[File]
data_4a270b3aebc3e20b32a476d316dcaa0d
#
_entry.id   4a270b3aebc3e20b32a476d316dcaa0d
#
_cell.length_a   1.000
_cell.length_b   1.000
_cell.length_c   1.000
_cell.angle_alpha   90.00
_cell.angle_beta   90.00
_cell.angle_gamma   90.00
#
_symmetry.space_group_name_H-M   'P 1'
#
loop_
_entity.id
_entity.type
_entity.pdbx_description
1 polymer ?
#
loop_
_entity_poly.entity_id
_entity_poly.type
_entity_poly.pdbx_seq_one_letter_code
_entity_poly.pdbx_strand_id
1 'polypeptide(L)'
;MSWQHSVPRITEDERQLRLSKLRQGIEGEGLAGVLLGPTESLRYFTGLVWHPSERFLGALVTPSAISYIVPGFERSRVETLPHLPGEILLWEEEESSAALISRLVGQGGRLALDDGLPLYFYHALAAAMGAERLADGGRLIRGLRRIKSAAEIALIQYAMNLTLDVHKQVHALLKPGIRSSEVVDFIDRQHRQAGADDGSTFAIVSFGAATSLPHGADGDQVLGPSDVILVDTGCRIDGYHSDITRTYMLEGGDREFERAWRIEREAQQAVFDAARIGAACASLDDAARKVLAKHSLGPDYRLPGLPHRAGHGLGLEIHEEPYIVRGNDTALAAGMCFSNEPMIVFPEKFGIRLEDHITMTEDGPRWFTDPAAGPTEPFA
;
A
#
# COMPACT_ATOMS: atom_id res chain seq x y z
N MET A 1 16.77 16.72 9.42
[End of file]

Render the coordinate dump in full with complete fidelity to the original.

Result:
data_4a270b3aebc3e20b32a476d316dcaa0d
#
_entry.id   4a270b3aebc3e20b32a476d316dcaa0d
#
_cell.length_a   1.000
_cell.length_b   1.000
_cell.length_c   1.000
_cell.angle_alpha   90.00
_cell.angle_beta   90.00
_cell.angle_gamma   90.00
#
_symmetry.space_group_name_H-M   'P 1'
#
loop_
_entity.id
_entity.type
_entity.pdbx_description
1 polymer ?
#
loop_
_entity_poly.entity_id
_entity_poly.type
_entity_poly.pdbx_seq_one_letter_code
_entity_poly.pdbx_strand_id
1 'polypeptide(L)'
;MSWQHSVPRITEDERQLRLSKLRQGIEGEGLAGVLLGPTESLRYFTGLVWHPSERFLGALVTPSAISYIVPGFERSRVETLPHLPGEILLWEEEESSAALISRLVGQGGRLALDDGLPLYFYHALAAAMGAERLADGGRLIRGLRRIKSAAEIALIQYAMNLTLDVHKQVHALLKPGIRSSEVVDFIDRQHRQAGADDGSTFAIVSFGAATSLPHGADGDQVLGPSDVILVDTGCRIDGYHSDITRTYMLEGGDREFERAWRIEREAQQAVFDAARIGAACASLDDAARKVLAKHSLGPDYRLPGLPHRAGHGLGLEIHEEPYIVRGNDTALAAGMCFSNEPMIVFPEKFGIRLEDHITMTEDGPRWFTDPAAGPTEPFA
;
A
#
# COMPACT_ATOMS: atom_id res chain seq x y z
N MET A 1 16.77 16.72 9.42